Other recent SJW suggestions about dating are similarly predictable. In my misspent youth, I penned an op-ed in my undergraduate newspaper suggesting that the obvious answer to the various emotional and legal needs of the school and of students on the dating scene was to draft and sign a standard contract before dating, to ensure there was explicit written consent each and every sexual activity, and no ambiguity due to drinking or other impairment. Not long thereafter, Antioch College enacted a policy very much like that. They were much mocked at the time, but nowadays that policy is garnering praise and imitation, and not just on campus.

When one points out the likely tendency of Progressive policies, one is often called paranoid, unhinged, even bigoted. Also, one often hears “that’s not funny!”

Rod Dreher describes an analogous phenomenon as “the law of merited impossibility”:

The Law Of Merited Impossibility is an epistemological construct governing the paradoxical way overclass opinion makers frame the discourse about the clash between religious liberty and gay civil rights. It is best summed up by the phrase, “It’s a complete absurdity to believe that Christians will suffer a single thing from the expansion of gay rights, and boy, do they deserve what they’re going to get.”

If one had said that gay marriage would mean Christians who run small businesses will be forced out of business, or that, in New York City, businesses could be ruined for refusing to call a biological man who thinks he a women “she,” one would have been accused of being paranoid, and offering “red herring” arguments. Clearly, anyone who offered up such an argument, since it was so unhinged, must be a bigot, and not making a serious argument. (The people at Snopes rate the later claim “false” because “fines won’t be handed out for accidentally misusing pronouns.” But they do note that “Intentional or repeated refusal to use an individual’s preferred name, pronoun or title” would make one liable to fines of $250,000.  It does not occur to the people at Snopes, apparently, that there might be competing understandings of male and female, and that forced speech is tyranny).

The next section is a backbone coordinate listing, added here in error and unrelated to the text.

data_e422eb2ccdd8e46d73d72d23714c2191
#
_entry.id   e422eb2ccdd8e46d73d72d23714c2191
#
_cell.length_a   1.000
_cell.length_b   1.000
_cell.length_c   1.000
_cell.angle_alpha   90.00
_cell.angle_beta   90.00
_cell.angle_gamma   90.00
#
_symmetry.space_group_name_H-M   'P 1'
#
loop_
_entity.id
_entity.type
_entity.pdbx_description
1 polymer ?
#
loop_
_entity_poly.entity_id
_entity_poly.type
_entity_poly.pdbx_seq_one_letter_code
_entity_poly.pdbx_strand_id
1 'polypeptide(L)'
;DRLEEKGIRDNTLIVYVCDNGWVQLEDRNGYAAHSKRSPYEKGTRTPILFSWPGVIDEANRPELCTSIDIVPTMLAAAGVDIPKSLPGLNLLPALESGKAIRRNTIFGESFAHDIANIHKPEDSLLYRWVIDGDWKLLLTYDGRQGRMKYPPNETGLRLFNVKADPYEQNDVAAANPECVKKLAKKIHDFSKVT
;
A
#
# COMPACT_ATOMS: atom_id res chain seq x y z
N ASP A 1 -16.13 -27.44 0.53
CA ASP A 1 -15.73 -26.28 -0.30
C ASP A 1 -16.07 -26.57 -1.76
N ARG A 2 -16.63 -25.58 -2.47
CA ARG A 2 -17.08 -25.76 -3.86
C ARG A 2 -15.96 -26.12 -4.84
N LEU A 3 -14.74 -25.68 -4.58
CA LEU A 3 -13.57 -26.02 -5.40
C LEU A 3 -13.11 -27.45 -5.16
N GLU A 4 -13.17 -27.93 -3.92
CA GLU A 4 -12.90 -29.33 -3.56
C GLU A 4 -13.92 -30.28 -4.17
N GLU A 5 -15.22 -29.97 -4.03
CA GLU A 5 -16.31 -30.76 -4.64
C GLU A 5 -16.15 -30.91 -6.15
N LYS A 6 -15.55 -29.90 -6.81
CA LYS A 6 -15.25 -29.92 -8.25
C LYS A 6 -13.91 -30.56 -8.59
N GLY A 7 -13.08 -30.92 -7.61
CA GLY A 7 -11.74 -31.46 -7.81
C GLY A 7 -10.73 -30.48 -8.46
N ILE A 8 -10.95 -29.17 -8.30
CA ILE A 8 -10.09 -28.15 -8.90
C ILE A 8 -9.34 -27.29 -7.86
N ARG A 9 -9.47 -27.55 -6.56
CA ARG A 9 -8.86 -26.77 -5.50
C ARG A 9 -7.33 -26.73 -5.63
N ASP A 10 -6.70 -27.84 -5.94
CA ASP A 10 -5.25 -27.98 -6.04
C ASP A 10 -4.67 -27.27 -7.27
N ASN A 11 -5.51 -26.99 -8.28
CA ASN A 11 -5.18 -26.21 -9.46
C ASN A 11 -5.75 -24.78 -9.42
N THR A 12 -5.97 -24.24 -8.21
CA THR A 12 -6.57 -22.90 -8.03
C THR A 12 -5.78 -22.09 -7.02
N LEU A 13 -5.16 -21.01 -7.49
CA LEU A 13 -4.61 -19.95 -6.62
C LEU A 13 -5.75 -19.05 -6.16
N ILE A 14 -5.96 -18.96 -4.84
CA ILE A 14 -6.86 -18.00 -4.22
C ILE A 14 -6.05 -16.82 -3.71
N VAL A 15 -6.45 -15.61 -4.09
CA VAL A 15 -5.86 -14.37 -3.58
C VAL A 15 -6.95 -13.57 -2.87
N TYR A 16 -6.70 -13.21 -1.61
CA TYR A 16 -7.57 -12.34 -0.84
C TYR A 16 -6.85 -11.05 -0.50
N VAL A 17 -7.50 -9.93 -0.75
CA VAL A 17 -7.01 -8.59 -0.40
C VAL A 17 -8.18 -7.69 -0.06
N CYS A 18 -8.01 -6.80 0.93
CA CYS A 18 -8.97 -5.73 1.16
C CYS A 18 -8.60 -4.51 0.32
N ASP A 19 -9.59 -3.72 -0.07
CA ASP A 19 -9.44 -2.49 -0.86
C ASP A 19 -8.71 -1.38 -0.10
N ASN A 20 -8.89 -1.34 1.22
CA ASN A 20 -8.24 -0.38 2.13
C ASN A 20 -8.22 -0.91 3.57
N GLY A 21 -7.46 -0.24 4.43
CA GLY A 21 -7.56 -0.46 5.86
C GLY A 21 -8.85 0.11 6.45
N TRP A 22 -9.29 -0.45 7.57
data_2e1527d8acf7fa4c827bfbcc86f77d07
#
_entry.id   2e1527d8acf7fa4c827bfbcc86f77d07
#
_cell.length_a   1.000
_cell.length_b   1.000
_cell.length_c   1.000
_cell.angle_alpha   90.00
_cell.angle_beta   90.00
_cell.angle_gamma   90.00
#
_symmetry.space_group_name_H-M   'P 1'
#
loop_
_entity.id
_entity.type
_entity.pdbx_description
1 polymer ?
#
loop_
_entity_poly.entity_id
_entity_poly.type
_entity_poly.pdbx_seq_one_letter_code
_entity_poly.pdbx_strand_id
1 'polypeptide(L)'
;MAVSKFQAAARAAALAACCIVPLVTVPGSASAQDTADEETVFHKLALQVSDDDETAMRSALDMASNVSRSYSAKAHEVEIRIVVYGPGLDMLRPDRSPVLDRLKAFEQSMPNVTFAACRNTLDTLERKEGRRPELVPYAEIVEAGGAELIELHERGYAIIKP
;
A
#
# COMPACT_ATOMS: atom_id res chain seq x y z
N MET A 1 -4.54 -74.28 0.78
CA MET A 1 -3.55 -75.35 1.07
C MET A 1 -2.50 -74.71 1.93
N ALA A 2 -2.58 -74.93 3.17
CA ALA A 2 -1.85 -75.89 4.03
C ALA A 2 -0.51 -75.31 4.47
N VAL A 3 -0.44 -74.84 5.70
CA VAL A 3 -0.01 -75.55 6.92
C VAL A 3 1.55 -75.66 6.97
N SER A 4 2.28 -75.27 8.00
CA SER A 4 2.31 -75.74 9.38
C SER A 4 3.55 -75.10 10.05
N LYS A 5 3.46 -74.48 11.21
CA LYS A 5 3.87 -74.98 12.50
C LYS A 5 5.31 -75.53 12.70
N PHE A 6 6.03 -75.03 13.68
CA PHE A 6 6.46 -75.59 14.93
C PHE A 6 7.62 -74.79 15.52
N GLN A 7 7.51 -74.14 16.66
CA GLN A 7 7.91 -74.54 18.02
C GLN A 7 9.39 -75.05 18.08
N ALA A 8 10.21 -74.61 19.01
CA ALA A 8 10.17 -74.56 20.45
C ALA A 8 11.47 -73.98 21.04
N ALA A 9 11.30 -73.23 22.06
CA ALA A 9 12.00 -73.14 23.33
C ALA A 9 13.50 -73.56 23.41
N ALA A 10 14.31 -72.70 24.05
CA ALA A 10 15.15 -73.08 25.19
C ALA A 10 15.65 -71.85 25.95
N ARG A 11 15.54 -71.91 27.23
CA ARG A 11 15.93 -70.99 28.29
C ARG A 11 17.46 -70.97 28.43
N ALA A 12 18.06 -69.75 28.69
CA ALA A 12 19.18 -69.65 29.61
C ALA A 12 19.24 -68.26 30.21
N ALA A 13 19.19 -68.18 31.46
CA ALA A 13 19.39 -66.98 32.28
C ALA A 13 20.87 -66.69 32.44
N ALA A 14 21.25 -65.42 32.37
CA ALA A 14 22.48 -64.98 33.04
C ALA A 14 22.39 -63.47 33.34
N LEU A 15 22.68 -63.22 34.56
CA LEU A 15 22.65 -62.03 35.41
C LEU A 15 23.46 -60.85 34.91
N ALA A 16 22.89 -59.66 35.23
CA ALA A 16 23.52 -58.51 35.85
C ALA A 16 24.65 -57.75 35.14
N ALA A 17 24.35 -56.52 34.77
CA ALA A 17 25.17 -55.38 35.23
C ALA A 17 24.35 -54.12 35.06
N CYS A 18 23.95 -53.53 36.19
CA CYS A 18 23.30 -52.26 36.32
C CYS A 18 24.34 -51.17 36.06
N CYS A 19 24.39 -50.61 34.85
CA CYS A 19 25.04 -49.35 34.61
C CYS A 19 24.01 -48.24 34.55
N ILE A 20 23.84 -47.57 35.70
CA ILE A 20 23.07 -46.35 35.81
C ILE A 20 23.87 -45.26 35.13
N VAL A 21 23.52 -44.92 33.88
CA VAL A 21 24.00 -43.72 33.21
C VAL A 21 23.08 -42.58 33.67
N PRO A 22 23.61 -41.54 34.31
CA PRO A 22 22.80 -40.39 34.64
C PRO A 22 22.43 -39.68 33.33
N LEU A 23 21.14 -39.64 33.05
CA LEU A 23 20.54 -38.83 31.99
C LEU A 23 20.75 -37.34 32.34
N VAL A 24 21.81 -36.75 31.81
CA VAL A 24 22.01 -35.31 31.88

Near the start of Parlor Politics, Catherine Allgor’s fine book on the political culture of Washington, DC in the early republic, she states that “politics incorporates many goals, including . . . the assignment of values.” In the American tradition, of course, we begin with “the laws of nature and nature’s God,” and are “endowed by our Creator” with rights. Before the Progressive attack on the founding, Americans understood our politics to be based upon the premise that we do not assign or create “values” in politics. The trouble is that there will never be complete agreement about what is just by nature.  Especially in a large republic like the United States, we seek to achieve peace amid the diversity of understandings of how one ought to live.